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The ACCU passes on review copies of computer books to its members for them to review. The result is a large, high quality collection of book reviews by programmers, for programmers. Currently there are 1918 reviews in the database and more every month.
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Title:
Java for Students
Author:
D Bell&M Parr
ISBN:
0 13 858440 0
Publisher:
Prentice Hall
Pages:
570pp
Price:
£20-95
Reviewer:
Brian Bramer
Subject:
java; modelling languages
Appeared in:
10-3
Amongst the dozens (hundreds) of Java books there are still very few aimed at students starting to program. Although proponents of Java claim it is a small language it's APIs are huge and complex and authors have problems deciding the approach to take, how many APIs to cover and to what depth, etc.

Java for Studentsis aimed at first year undergraduate students new to programming and takes a lightweight applet based approach (to make it interesting and fun for the students). The first two chapters present background information and introduce applets and the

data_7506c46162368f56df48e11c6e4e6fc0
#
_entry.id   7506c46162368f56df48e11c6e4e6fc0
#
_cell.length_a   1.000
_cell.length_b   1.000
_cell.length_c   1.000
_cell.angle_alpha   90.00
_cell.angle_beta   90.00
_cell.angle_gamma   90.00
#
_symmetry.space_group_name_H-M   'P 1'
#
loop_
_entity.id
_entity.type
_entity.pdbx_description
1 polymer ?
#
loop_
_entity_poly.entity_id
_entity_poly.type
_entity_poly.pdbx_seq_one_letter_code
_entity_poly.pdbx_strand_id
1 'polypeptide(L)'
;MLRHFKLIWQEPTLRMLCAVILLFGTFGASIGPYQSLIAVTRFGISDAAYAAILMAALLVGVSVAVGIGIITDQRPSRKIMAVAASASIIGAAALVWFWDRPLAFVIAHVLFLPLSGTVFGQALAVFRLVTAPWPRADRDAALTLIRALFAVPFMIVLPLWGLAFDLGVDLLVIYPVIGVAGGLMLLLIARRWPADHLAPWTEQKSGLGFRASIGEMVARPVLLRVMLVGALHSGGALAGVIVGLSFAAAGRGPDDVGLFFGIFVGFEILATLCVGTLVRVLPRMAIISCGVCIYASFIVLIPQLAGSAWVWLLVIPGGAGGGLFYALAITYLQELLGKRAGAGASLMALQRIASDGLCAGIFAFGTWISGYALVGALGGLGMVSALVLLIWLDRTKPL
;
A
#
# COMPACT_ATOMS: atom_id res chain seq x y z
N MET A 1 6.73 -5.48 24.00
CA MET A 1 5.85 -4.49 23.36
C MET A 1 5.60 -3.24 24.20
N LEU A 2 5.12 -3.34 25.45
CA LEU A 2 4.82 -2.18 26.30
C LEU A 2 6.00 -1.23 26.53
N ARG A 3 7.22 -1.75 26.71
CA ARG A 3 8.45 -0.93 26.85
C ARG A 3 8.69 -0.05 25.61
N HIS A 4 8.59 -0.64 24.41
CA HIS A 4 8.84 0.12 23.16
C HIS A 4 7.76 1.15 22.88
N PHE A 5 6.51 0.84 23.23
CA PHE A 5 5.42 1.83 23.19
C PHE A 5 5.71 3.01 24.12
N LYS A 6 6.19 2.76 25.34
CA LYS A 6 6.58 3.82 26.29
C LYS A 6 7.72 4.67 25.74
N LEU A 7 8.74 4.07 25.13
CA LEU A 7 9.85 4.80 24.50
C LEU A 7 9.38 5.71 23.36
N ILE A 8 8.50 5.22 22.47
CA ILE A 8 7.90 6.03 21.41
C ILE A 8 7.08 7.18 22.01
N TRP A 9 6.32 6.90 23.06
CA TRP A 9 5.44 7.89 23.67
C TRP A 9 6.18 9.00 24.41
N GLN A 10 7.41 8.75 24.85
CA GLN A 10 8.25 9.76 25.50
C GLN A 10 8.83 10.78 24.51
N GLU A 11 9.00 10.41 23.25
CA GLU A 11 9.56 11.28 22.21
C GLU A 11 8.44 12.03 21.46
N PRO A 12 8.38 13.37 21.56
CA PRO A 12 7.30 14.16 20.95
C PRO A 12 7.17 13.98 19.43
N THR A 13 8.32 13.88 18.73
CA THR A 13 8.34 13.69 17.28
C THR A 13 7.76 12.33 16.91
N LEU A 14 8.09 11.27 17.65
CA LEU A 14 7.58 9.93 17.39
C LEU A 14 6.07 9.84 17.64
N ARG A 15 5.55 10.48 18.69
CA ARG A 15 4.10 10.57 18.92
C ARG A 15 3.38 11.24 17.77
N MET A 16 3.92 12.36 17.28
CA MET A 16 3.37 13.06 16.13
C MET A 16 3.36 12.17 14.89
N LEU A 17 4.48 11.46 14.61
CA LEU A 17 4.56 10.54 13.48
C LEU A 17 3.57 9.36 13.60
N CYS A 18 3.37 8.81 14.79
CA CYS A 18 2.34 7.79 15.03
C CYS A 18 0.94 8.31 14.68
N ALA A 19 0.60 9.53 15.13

paint()
method. Basic graphics primitives are then described drawing lines, circles, arcs, strings, using colours, etc. - following chapters then use these facilities in example programs. There are then chapters dedicated to fundamental topics such as numerical programming, methods, events, conditional statements, loops, repletion, inheritance, arrays, exceptions, threads, GUIs, I/O, etc. followed by chapters on OO design, 'program style', testing and debugging.

This is an easy to read introduction to OO basics and Java suitable for a first programming module. Further Java modules would need more advanced texts (e.g. networking is hardly mentioned). My wife, who teaches first year undergraduate students Java (and C++) described it as

'An excellent introduction, plain and simple and unpompous'. The main problem is that it covers Java 1.0 and the authors indicated (in an email) that it is unlikely that a 1.1 version will be out in time for next academic year. Highly recommended for students learning Java 1.0!

Also look at other first year student texts which I have reviewed recently -Java how to Programby Deitel and Deitel which takes a more traditional (C/C++?) approach andJava An Object First Approachby Culwin which uses Java as the implementation tool to teach OO and software engineering concepts with UML.